It is nerve-racking to consider becoming disabled. However, becoming disabled
is more common than some people think. In fact, studies show that a 20-year-old
employee has a one in four chance of becoming disabled before reaching
the full retirement age. For this reason, it is important to consider
the conditions in which you may apply for SSD benefits if needed.
The Social Security Administration pays
benefits through two different programs: the Social Security disability insurance
(SSDI) program and the Supplemental Security Income (SSI) program. These
programs provide benefits to those expected to suffer from a medical condition
for a year or longer or a condition that is expected to result in death.
In some cases, family members of the disabled person are eligible to receive
disability benefits as well, although the parameters are specific.
Below are factors the SSA will consider when evaluating whether a person
qualifies for SSD.
1.Are you currently employed?
The SSA states that if you are working and earn over $1,090 a month, you
may not be considered disabled. In addition, the SSA will determine whether
you have worked enough years, prior to your disability, to qualify for benefits.
2.If your condition severe or minor?
The SSA explains that your condition must be severe enough to interfere
with work activities. If you are able to work, the SSA will most likely
determine that you are not considered disabled.
3.What is your condition?
The SSA retains a list of medical conditions that automatically state that
a person is disabled. However, if your condition differs from one on the
list, the SSA will examine your condition to determine if you are considered disabled.
4.Are you able to perform the work you did before?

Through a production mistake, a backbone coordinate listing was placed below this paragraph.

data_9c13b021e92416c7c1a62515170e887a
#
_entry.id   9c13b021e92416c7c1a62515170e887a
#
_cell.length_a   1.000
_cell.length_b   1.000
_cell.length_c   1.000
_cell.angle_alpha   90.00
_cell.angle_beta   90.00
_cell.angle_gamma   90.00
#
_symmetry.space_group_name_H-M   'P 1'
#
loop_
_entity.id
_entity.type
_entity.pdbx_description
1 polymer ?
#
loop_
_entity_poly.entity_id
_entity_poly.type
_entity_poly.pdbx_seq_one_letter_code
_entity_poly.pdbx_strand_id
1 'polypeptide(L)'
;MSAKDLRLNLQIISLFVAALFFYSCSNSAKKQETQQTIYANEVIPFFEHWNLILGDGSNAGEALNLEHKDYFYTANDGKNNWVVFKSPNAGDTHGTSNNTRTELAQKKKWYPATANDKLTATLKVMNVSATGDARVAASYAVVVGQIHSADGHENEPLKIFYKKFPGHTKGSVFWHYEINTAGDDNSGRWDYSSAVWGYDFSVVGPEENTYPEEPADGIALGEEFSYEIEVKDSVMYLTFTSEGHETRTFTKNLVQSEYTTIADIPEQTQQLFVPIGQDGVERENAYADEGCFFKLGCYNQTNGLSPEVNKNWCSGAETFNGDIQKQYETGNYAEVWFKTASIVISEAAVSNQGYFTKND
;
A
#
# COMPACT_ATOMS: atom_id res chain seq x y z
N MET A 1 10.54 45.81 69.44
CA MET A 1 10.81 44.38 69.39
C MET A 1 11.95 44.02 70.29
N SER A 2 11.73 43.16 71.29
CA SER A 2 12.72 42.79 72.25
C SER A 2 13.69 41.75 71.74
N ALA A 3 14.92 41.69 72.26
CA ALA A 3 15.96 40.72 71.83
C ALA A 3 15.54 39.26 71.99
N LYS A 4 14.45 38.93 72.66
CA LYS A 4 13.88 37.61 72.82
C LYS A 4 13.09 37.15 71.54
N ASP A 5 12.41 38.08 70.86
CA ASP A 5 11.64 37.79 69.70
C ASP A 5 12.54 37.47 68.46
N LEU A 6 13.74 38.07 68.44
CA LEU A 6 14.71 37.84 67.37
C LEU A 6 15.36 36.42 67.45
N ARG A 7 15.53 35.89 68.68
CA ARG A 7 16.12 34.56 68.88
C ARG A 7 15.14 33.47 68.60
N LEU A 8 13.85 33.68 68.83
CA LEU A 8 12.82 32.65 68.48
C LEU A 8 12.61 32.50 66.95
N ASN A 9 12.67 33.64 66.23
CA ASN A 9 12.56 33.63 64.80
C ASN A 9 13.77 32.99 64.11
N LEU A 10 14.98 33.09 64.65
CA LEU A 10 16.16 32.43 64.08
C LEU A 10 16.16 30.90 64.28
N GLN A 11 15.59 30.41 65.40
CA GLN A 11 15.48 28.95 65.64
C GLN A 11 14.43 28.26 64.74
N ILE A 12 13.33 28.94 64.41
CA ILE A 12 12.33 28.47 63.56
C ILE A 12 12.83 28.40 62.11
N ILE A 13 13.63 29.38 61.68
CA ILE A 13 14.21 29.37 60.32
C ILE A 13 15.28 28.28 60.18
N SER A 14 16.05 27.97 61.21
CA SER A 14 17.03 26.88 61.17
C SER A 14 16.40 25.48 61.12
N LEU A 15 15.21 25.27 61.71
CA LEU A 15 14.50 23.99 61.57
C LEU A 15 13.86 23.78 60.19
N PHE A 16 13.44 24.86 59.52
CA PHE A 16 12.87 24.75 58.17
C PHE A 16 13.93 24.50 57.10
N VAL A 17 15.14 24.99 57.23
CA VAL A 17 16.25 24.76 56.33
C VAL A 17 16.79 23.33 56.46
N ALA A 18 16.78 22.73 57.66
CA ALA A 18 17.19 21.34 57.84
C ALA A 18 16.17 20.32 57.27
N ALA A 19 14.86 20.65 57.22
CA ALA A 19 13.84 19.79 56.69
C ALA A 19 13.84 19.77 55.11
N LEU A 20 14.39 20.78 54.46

If your condition varies from one on the list but is severe, the SSA will
determine whether your condition will or does interfere with your ability
to perform the work you did previously. If your medical condition does
not interfere, you may not qualify.
5.Can you perform another type of job?
If your condition prohibits you from performing the job you did previously,
the SSA will examine whether you have any work experience or skills that
allow you to perform another job. If you are able to adjust to other types
of work, you may not qualify for SSD.
Why Call Disability Action Advocates™
The Las Vegas social security disability lawyers at our firm possess the
experience and knowledge in this area of law. For over 20 years, our firm
has helped clients obtain benefits to help them through a tough time caused
by an unfortunate occurrence of a disability. We understand the hardships
that disabilities put on a worker and the financial strains these disabilities
cause to an entire family. We are here to help.
If you are undergoing a disability that interferes with your ability to work,
contact the Las Vegas social security disability attorneys at Disability Action Advocates™ today. We work hard to get you the
financial help you deserve!